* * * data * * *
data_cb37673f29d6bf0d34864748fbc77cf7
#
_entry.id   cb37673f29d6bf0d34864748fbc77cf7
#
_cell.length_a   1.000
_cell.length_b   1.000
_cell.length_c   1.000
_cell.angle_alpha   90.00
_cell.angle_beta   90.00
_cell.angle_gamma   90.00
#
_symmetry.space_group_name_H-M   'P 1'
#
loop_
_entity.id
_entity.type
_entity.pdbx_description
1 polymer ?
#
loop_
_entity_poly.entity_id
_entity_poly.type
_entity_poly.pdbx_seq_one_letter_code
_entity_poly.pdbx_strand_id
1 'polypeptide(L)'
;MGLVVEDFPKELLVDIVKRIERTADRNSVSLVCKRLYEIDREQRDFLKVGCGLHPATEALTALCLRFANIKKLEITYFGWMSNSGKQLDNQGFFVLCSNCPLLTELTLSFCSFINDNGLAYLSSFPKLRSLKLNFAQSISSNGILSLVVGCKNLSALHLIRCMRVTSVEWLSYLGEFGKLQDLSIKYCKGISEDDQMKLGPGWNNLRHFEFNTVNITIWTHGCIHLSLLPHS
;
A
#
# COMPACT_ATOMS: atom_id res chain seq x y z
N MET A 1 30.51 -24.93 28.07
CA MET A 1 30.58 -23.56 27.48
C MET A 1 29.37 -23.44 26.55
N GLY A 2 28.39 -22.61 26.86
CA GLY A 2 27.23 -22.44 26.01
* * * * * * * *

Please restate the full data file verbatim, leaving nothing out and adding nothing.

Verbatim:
data_cb37673f29d6bf0d34864748fbc77cf7
#
_entry.id   cb37673f29d6bf0d34864748fbc77cf7
#
_cell.length_a   1.000
_cell.length_b   1.000
_cell.length_c   1.000
_cell.angle_alpha   90.00
_cell.angle_beta   90.00
_cell.angle_gamma   90.00
#
_symmetry.space_group_name_H-M   'P 1'
#
loop_
_entity.id
_entity.type
_entity.pdbx_description
1 polymer ?
#
loop_
_entity_poly.entity_id
_entity_poly.type
_entity_poly.pdbx_seq_one_letter_code
_entity_poly.pdbx_strand_id
1 'polypeptide(L)'
;MGLVVEDFPKELLVDIVKRIERTADRNSVSLVCKRLYEIDREQRDFLKVGCGLHPATEALTALCLRFANIKKLEITYFGWMSNSGKQLDNQGFFVLCSNCPLLTELTLSFCSFINDNGLAYLSSFPKLRSLKLNFAQSISSNGILSLVVGCKNLSALHLIRCMRVTSVEWLSYLGEFGKLQDLSIKYCKGISEDDQMKLGPGWNNLRHFEFNTVNITIWTHGCIHLSLLPHS
;
A
#
# COMPACT_ATOMS: atom_id res chain seq x y z
N MET A 1 30.51 -24.93 28.07
CA MET A 1 30.58 -23.56 27.48
C MET A 1 29.37 -23.44 26.55
N GLY A 2 28.39 -22.61 26.86
CA GLY A 2 27.23 -22.44 26.01